by Loren Sundlee

After snow the air hangs still
as a father who has struck his child, felt
the luscious swell of muscle against bone

and flesh surprisingly soft almost breaking
from the lesson well taught–though it was no
lesson then but fire past brain

into blood that knows what to do with fire.
Just after that moment the sky
is empty of its descending, hushed except

for some inconsequential cry
of machine or boy receding. Now
following the strafing and icy deluge

a blanched stillness settles, a vacancy,
detumescence, fingers scarring
down the back of clouds.

For a moment the air has room for wind
or stars or words. But nothing fills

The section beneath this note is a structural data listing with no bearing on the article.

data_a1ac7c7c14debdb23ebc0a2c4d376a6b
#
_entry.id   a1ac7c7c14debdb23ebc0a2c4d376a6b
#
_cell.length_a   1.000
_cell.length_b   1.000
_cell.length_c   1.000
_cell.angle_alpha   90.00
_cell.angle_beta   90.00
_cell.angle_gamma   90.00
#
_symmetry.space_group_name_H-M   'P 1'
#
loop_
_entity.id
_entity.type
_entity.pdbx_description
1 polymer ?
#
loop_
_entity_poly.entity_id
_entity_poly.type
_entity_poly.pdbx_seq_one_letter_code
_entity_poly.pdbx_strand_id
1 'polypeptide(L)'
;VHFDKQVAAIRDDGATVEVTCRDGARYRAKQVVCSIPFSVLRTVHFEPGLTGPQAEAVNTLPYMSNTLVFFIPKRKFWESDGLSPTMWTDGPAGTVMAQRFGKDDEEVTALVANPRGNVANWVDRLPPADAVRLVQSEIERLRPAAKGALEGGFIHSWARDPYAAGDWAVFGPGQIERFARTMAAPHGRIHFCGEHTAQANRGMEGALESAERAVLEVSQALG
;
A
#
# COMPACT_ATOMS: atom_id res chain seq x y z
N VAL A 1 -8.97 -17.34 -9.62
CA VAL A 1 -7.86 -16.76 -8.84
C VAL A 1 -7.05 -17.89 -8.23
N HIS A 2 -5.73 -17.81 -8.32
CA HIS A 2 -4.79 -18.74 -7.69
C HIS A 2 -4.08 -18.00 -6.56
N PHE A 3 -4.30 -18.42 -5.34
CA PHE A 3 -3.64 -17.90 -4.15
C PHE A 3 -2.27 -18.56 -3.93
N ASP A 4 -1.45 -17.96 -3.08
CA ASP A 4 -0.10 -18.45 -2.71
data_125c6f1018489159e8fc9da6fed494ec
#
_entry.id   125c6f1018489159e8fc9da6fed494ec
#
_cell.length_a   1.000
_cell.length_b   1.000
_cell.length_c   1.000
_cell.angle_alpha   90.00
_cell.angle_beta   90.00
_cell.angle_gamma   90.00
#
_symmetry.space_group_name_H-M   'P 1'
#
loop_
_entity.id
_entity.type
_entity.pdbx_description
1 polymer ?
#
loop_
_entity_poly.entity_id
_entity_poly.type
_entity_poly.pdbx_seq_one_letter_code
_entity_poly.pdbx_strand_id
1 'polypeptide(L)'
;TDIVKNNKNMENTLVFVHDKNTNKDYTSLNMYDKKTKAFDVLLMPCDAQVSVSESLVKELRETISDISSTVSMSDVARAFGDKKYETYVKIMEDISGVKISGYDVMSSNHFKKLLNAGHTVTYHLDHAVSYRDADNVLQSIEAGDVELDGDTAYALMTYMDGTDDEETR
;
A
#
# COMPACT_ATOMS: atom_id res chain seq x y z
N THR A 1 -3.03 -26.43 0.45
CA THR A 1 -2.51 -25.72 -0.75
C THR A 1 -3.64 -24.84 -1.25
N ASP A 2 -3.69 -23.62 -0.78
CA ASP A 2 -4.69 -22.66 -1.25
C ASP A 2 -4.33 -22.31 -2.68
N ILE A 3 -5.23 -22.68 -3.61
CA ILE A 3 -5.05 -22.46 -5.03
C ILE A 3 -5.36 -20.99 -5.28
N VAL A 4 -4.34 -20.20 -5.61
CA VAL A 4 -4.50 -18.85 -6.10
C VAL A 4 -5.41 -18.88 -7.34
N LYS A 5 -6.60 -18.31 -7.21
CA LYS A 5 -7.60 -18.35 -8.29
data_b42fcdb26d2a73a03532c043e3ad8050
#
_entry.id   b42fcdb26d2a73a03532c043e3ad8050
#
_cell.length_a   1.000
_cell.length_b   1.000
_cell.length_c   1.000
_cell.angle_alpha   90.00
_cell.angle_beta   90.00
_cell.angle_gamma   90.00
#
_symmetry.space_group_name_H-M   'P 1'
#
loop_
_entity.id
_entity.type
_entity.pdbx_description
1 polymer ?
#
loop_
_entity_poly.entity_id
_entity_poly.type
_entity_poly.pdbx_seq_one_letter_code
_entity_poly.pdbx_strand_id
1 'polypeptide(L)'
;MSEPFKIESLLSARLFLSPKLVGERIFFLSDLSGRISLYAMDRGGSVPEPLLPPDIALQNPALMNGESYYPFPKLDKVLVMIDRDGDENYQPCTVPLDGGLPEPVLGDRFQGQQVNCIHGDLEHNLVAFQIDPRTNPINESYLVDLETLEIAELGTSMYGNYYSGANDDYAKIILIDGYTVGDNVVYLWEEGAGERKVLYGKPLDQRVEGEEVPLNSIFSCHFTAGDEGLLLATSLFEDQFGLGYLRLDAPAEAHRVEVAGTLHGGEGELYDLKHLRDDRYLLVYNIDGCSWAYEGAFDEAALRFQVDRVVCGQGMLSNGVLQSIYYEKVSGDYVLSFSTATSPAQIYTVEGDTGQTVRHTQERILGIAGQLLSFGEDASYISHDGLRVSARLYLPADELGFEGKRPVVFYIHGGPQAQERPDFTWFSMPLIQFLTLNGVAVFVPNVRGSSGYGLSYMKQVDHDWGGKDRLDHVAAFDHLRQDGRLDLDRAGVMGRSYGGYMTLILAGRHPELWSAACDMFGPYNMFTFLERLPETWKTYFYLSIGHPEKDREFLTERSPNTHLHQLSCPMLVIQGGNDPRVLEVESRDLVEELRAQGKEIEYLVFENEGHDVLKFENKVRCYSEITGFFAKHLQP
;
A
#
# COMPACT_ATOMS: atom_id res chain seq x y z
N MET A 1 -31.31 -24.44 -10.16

the silence, soothes the insufficiency.

One field stretches into another,
refuses to mark the gauzy distance
of quiet inconsequential to peace.

Loren Sundlee‘s poems and short fiction have appeared in various magazines and journals, including Crab Creek Review, Raven Chronicles, Stringtown, Talking River Review, and Windfall. He is an adjunct instructor with the University of Washington and lives with his wife and two children in Yakima County, Washington.

Back to Issue Six: Winter 2010